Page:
To expand on this point I made (or maybe reaffirm it), yesterday I listened to a CD I hadn't heard for quite some time. When it was over I noted to myself that I didn't enjoy it as much as I should have. I then realized I had inadvertently plugged my cans into the headphone out of my CDP instead of the GS-1.
post #12 of 32
Quote:
I think the biggest problem is the haphazardness of which components have good jacks and which do not.
I think this may be the remaining un-debunked myth. I mean we certainly don't have a statistical sample of reporting on the board in the last couple of weeks, but from what we do have, one could very quickly conclude that with a few odd exceptions like the Denons you mentioned, the quality of the headphone sections of receivers and integrateds falls right in line with the quality of the receivers and integrateds that contain them. That's not haphazard at all.

Tim
post #13 of 32
Quote:
Originally Posted by tfarney View Post
I'd be happy to discuss it if I had an answer. I did a little follow-up to odigg's original integrated amp research and wrote a few manufacturers I'm personally interested in. If I remember correctly, Onkyo didn't get back to me. Maybe odigg has the answer.

Tim
Sorry for the late reply. I'm not following head-fi as much as I used to.

The A-9555 uses a dedicated opamp circuit for the headphone jack. I found this out by hunting down a schematic for the amp. Onkyo took a long time to get back to me and left out any mention of the A-9555.

This supports another theory stated here and in other threads that Class D amps have some issue with using resistors off the main amp. Probably, as stated, an issue of shared ground.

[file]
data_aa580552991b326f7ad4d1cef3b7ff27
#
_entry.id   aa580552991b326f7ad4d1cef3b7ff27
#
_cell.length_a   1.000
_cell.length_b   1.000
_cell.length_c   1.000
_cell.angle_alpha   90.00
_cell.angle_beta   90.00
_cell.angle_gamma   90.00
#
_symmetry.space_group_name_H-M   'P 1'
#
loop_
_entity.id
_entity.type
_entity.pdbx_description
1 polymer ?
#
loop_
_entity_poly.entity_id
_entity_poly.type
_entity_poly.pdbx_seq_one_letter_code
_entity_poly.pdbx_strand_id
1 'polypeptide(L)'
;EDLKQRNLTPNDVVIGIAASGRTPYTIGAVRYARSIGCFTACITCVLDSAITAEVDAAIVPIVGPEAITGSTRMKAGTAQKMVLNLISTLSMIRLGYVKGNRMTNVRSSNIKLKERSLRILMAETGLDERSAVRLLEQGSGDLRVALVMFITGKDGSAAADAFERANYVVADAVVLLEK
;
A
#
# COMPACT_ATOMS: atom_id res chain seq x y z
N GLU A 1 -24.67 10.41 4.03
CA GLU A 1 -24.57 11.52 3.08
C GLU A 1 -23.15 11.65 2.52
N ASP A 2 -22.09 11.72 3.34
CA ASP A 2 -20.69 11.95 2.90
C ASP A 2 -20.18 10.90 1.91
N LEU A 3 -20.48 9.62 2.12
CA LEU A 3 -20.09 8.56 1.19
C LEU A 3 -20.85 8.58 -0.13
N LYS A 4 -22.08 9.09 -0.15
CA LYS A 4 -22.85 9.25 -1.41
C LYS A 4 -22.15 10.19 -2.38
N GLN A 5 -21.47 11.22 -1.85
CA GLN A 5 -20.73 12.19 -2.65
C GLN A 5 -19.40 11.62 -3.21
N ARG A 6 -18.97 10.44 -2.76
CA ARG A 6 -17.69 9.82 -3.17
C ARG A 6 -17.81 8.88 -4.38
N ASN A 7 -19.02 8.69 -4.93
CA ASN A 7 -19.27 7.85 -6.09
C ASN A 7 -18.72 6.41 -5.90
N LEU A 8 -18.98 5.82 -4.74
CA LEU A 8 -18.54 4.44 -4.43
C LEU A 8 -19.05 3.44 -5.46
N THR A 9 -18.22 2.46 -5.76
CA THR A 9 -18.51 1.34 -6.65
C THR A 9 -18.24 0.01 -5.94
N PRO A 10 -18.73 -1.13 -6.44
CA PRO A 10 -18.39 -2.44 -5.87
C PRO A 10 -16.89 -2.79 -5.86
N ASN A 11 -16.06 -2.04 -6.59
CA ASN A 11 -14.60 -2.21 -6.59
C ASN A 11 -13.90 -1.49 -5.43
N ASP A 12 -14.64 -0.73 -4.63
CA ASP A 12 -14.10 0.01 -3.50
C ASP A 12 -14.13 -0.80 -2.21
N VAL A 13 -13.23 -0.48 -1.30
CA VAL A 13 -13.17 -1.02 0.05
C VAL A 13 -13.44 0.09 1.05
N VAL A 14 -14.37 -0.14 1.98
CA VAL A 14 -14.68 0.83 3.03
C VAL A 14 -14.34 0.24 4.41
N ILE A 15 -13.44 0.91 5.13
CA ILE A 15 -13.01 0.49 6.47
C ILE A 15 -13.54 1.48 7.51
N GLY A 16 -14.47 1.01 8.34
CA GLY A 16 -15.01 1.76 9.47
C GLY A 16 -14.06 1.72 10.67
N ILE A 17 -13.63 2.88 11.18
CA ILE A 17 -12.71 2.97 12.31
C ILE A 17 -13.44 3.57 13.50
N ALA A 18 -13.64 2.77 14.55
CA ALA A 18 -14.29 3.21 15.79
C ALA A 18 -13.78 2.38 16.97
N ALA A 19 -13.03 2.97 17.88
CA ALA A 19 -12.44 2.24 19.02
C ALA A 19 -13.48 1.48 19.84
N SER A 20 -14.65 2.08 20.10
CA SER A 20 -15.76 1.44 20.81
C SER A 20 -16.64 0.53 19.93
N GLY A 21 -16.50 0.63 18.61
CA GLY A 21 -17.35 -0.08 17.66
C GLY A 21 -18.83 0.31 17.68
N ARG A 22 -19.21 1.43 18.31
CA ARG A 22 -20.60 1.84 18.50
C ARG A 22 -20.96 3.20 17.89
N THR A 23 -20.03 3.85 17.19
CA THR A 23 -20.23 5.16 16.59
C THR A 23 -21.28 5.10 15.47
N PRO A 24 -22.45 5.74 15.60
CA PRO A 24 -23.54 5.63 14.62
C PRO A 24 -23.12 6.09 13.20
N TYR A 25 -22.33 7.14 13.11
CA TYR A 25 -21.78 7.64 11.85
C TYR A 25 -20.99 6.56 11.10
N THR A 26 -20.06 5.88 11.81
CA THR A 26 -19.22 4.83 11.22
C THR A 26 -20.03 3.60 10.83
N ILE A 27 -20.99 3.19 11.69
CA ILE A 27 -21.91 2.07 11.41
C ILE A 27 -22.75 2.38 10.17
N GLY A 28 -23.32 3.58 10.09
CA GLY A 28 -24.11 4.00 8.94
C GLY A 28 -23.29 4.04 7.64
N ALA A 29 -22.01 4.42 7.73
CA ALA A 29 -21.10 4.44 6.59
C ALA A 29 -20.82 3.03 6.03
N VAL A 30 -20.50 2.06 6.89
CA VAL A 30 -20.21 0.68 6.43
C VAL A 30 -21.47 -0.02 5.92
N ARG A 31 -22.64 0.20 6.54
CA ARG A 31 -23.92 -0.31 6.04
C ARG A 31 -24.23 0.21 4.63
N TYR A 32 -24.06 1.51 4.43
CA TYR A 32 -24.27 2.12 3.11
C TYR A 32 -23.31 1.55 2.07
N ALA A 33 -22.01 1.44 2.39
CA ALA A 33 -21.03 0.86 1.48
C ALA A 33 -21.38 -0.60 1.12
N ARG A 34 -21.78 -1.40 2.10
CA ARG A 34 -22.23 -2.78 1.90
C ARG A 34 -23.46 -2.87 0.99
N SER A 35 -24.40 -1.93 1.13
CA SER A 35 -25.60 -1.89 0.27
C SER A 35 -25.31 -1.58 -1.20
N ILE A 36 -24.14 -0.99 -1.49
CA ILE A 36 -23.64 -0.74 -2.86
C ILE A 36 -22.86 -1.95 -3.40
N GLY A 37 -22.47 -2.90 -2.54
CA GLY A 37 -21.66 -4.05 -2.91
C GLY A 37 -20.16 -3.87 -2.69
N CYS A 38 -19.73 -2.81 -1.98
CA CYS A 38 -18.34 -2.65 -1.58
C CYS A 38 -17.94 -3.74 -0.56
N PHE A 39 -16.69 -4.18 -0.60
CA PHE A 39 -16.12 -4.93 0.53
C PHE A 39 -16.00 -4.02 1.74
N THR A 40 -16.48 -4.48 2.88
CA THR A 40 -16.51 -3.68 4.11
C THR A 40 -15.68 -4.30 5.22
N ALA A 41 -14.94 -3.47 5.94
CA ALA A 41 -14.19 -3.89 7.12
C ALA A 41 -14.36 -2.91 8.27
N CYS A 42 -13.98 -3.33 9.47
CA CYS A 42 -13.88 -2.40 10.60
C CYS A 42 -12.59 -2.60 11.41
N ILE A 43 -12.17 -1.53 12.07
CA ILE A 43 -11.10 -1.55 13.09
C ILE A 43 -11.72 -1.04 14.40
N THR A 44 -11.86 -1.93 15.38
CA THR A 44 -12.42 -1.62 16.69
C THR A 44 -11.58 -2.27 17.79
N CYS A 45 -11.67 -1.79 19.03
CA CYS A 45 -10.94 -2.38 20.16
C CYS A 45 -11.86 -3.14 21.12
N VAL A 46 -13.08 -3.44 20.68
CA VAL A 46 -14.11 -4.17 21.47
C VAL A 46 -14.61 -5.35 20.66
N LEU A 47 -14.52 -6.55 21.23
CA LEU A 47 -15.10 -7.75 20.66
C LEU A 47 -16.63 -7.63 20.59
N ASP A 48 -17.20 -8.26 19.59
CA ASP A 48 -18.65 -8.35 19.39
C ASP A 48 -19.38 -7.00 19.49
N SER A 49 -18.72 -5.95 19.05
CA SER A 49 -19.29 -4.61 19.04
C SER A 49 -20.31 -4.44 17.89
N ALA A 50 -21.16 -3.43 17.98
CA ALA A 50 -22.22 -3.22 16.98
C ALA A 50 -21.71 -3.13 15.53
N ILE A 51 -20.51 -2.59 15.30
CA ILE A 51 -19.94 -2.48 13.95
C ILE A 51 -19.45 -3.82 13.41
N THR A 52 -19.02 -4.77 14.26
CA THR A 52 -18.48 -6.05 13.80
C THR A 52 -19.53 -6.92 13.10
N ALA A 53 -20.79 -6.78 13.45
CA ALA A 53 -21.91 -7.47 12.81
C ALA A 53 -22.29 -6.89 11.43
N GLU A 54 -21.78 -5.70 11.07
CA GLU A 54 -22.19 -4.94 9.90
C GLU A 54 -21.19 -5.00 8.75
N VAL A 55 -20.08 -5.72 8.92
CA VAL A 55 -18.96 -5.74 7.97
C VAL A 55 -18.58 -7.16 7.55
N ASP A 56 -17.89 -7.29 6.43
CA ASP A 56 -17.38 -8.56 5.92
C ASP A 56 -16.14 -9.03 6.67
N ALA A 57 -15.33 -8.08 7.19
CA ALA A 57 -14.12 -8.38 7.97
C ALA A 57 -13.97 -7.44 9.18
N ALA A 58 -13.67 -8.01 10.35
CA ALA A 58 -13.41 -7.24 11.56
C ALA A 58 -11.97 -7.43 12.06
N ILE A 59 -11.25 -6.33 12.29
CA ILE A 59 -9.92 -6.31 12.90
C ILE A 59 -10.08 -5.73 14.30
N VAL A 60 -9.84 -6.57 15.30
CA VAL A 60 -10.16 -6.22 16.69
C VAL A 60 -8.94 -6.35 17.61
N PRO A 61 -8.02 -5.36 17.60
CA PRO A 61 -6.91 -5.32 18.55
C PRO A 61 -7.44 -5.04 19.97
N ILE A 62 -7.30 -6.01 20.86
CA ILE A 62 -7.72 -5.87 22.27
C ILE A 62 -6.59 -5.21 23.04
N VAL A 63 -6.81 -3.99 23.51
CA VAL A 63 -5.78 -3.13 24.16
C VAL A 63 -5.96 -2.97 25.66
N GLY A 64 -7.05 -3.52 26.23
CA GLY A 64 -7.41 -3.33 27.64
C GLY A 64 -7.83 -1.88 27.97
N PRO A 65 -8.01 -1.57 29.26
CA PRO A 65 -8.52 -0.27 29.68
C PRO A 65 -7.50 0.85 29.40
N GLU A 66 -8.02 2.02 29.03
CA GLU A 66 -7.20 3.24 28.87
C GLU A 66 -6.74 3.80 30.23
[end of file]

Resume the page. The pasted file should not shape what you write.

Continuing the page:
post #14 of 32
Quote:
Originally Posted by zotjen View Post
There's been a lot of talk recently regarding the headphone outs on integrated amplifiers. Particularly, whether or not there is any validity to the assumption that manufacturers consider them as an afterthought.
OP, I know you wrote this months ago and will probably never read this reply, but I want to sincerely thank you for this. As the proud owner of an Onkyo A-9555 (since before I started getting into headphones), I have been wondering whether I need to purchase a dedicated headphone amp. Now I don't have to worry about that so much and can buy a pair of AKG K 701s instead.

I always thought my headphones sounded great out of the Onkyo, but how would I know? Thanks. You rock.
post #15 of 32
The Onkyo amps do have very decent h/a output, my onkyo 805 gives many SS amps a pretty good run for there money.

Listen to your ears!